Friday, July 31, 2009
Gosh, I must be just terrible. I found out about these guys by watching David Letterman. I didn't even stay up to see them perform. I just Youtubed them the next day. Isn't that nuts? What a way to live, man. Maybe if radio wasn't complete crap I could hear some new artists once in a while instead of seeing them being mentioned on TV.
I know, I know: "last.fm! last.fm!" But I don't like that website. Pandora, Last.fm, etc. are the Google Ads of the music world. It almost makes me want to check "music" as my only interest on Stumbleupon and see what I come across.
Anyway, back to this band. Like lots and lots of bands, once I started listening to them I realized I had heard them before but could never figure out what the group was called. It took me months to realize that Lady Gaga sang not only "Pokerface" but "Just Dance". I still attribute every rock song I hear with a raspy male vocalist to Nickelback. But then again, no one should give a crap about Nickelback.
I always try to listen to a band's latest work when I first get into them. Silversun's 2009 release Swoon convinced me to keep digging. It wasn't until hearing their 2006 album, Carnavas, specifically "Lazy Eye", that I realized I had heard them somewhere before. I like having that kind of vague familiarity with a band. It's like finally getting to talk to someone you've seen only glimpses of. Satisfying.
I've always been meaning to get into heavier stuff, and I guess this is a step in that direction. Heaven forbid I say that I have a "high-brow" taste in music (I listen to Futuresex/Lovesounds every weekend), but anything harder than alt rock usually starts to sound a little banal in my opinion (see Linkin Park for an example of what I usually stay away from). I listen to Dragonforce once in a while for the lulz, but still.
However, Silversun Pickups are kind of becoming a favorite of mine. Maybe there really is better hard rock out there, and maybe someday I'll find it, but for now I really like these guys. It might be the fact that I've been listening to a lot of Pablo Honey recently, but the guitar tone here is scratching an itch I didn't know I'd been trying to scratch. The atmosphere is a little darker, a little more intense than what I usually put on, but I like it. What I really appreciate, though, is that there are some awesome melodies here. Like, awesome. There are orchestral elements, but they're not overused, which is nice. The vocals, while not exactly amazing, are as good as they need to be. No shrieking or screaming.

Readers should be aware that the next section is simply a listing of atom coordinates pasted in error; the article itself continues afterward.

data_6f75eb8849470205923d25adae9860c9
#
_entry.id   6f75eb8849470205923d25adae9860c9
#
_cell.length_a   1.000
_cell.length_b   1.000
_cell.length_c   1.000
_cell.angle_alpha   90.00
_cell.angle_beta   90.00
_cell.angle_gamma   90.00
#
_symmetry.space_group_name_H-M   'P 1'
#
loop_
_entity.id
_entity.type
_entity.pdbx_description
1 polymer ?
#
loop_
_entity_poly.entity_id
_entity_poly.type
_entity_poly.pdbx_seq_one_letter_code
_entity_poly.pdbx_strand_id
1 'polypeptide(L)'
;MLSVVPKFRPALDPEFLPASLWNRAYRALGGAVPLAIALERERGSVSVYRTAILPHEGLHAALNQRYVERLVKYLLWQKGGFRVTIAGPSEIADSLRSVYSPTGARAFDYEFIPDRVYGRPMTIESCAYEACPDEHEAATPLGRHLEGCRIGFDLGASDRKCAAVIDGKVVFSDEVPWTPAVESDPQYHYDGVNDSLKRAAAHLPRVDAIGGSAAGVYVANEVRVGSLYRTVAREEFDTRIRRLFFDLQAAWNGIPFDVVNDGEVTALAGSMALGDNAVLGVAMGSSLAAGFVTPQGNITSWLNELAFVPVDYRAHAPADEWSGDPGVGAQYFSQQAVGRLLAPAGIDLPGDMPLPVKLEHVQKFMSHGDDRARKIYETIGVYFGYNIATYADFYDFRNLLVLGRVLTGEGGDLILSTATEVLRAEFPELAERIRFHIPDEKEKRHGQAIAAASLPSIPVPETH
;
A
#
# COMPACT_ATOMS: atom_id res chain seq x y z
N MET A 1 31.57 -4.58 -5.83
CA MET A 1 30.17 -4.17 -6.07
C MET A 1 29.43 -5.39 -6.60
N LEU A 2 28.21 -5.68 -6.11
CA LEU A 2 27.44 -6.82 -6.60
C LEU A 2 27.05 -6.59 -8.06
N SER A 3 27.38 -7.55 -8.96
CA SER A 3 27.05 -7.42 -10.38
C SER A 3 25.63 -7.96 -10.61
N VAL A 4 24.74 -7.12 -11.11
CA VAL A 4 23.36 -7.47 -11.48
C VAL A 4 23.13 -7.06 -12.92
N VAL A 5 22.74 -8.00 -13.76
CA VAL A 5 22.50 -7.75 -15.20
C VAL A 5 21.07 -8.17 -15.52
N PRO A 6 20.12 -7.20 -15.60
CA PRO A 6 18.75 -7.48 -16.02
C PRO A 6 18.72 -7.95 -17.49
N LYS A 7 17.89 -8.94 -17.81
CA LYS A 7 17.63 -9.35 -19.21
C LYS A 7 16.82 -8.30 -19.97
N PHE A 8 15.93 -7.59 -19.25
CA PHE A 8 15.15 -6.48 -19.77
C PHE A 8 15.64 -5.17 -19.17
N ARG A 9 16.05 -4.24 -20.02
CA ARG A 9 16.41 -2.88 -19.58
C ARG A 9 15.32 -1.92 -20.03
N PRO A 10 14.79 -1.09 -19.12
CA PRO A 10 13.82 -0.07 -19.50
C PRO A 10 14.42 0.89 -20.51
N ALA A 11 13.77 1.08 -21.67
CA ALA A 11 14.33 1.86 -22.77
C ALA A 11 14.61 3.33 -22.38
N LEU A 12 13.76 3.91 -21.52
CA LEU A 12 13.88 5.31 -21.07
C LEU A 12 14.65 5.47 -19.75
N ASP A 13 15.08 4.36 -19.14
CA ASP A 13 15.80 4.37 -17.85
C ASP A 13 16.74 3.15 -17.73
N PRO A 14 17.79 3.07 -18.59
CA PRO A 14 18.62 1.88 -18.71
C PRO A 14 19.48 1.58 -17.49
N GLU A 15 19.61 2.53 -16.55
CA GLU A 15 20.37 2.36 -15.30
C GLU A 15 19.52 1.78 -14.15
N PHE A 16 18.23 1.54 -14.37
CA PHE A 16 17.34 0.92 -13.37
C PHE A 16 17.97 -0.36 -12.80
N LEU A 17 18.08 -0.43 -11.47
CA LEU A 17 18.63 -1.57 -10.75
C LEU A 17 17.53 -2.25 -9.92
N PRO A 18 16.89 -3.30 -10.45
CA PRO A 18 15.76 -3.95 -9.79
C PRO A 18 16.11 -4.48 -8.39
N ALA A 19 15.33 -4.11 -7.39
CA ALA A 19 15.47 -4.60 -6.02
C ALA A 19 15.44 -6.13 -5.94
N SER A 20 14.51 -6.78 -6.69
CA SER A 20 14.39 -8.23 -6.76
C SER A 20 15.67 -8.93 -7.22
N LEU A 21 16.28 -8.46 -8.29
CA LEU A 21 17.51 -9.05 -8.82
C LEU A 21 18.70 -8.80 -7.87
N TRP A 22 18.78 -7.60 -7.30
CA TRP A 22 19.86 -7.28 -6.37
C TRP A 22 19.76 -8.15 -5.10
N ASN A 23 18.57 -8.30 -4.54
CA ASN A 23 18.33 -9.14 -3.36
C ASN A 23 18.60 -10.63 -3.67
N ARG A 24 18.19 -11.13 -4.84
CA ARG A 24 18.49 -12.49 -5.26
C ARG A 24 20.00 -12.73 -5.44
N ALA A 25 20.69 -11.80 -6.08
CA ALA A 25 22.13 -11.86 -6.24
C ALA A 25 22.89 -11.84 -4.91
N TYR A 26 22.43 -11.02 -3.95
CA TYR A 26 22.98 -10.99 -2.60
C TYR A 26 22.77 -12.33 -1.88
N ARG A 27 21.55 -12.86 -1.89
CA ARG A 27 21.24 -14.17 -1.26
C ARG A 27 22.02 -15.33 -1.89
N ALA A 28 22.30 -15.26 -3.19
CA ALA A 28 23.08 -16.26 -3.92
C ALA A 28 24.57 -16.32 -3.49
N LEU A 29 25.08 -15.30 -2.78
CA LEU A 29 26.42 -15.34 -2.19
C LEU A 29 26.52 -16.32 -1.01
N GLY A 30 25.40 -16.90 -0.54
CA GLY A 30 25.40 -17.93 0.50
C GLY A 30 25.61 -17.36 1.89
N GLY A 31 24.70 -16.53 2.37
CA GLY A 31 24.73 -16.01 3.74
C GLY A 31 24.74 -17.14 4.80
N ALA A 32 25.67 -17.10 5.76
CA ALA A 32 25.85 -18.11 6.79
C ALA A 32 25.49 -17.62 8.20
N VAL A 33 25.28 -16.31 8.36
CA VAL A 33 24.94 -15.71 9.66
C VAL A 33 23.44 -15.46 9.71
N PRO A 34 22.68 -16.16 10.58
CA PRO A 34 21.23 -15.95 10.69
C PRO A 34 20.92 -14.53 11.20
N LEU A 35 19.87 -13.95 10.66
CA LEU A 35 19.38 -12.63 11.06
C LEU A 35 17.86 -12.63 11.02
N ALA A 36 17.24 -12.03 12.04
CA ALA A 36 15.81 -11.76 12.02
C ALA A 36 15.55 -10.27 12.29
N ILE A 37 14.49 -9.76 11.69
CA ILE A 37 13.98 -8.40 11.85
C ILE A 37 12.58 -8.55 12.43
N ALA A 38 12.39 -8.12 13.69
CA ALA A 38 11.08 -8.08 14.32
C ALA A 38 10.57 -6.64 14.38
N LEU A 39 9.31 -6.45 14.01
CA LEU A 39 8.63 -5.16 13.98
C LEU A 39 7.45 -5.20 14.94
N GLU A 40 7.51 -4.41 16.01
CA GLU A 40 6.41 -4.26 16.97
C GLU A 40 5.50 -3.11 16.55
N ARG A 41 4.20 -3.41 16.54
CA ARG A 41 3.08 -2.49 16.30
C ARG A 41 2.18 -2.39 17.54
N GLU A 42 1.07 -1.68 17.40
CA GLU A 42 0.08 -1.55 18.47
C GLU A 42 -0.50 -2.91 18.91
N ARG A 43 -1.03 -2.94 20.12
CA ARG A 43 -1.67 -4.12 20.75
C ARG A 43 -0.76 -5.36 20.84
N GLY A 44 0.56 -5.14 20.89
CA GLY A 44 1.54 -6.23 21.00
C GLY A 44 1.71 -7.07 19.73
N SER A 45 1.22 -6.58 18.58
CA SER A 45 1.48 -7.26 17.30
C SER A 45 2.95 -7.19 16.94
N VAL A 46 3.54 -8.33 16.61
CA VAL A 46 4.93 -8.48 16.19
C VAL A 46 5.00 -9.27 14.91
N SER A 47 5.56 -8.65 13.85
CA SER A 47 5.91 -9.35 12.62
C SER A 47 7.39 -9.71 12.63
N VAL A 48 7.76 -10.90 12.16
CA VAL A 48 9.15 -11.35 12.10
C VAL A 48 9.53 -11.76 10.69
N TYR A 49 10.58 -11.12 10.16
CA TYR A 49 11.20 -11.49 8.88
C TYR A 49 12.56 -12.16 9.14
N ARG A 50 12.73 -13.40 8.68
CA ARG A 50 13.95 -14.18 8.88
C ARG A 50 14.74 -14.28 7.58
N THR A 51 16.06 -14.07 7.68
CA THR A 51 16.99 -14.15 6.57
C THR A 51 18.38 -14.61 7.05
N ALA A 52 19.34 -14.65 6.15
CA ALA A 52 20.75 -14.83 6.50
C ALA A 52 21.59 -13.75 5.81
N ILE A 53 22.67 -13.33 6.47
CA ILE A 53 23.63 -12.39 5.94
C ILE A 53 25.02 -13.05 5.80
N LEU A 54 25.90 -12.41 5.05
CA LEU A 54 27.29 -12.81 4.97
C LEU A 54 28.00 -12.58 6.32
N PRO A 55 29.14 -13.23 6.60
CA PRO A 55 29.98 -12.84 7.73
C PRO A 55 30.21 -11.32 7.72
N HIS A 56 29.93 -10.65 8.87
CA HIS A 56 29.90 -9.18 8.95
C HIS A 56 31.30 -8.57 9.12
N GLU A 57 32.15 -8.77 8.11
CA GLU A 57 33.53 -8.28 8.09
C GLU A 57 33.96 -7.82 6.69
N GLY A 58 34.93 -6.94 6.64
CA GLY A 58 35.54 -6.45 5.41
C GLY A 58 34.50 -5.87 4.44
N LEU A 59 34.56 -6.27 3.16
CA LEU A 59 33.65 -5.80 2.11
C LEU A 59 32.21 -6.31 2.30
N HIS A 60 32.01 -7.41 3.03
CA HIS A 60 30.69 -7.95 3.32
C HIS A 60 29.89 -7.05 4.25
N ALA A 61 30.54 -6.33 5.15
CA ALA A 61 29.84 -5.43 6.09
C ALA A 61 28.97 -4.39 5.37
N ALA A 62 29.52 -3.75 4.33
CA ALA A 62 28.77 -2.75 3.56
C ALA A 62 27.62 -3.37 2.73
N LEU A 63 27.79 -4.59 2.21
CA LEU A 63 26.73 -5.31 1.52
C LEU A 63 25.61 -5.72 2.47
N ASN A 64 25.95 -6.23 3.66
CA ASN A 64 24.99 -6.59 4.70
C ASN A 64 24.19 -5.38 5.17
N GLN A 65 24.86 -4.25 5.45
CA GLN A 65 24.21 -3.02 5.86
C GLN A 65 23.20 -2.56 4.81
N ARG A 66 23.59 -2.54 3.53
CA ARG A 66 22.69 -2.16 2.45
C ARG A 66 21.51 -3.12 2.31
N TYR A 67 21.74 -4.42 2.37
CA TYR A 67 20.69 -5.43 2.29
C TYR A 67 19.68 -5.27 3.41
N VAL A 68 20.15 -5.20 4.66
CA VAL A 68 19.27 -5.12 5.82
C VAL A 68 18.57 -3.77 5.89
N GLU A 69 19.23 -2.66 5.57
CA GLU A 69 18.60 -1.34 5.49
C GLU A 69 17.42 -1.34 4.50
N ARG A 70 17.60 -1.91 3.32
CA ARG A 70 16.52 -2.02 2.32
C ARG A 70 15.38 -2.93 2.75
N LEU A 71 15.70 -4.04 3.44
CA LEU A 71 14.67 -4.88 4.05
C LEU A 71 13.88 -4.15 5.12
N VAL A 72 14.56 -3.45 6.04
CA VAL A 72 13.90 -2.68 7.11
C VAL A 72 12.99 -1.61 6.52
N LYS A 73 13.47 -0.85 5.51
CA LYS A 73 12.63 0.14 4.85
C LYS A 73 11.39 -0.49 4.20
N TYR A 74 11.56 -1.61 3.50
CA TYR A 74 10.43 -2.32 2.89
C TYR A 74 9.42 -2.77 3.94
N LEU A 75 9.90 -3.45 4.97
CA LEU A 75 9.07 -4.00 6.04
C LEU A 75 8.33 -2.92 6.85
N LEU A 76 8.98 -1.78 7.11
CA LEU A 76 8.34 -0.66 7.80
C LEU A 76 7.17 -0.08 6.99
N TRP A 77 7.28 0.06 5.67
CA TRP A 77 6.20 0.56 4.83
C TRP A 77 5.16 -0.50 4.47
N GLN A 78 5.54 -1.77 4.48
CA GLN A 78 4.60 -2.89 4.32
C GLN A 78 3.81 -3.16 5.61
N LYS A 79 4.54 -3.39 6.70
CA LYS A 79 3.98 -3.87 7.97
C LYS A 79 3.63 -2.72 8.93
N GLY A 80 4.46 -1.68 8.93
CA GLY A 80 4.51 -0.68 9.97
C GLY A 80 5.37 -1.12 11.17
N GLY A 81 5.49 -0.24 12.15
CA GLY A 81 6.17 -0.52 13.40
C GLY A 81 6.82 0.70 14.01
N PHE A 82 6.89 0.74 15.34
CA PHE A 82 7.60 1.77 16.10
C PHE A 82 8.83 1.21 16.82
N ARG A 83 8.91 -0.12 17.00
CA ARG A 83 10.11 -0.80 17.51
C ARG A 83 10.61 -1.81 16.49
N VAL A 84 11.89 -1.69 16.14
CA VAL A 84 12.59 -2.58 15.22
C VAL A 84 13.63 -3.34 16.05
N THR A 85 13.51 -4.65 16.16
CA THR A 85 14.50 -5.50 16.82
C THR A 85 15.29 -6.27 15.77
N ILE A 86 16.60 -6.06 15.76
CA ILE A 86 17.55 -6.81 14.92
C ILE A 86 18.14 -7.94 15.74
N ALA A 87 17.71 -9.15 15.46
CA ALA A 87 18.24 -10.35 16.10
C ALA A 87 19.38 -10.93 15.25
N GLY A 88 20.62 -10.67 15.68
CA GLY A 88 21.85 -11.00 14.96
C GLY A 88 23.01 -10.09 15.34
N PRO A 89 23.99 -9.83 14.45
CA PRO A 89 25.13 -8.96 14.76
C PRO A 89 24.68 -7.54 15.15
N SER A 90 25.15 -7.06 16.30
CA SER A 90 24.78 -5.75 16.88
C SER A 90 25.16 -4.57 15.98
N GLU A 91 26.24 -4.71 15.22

These guys are a bit outside my capacity to write about musically, but I felt I had to share my opinion here. It's important to not become rooted behind genre lines, e.g. "I like everything except country and rap." You've got to try everything.
Sunday, July 12, 2009
If you've seen the movie Away We Go, then you're already familiar with Alexi Murdoch's music. The songs "All My Days" and "Wait" are both featured in the film. My first priority after getting home from the theatre was looking up the artist who did those songs, so I checked it out on IMDB and then fired up the old Youtube. Turns out his music has been used in quite a few TV shows before and his album was on the Billboard Heatseekers chart.
Time Without Consequence, Murdoch's first full album, is a touching, emotional work that subtly glides around folk boundaries. Songs like "All My Days" evoke a more polished Bob Dylan, while other songs, especially the moody "12", are reminiscent of early Coldplay. In fact, the entire album feels like an even mellower Parachutes, if that's possible.
The thing that sets Murdoch apart is his voice. He has a kind of raw strength and honesty that is so rare nowadays. His delivery is effortlessly smooth and powerful, but has a conversational openness. There's just the slightest hint of a Scottish accent.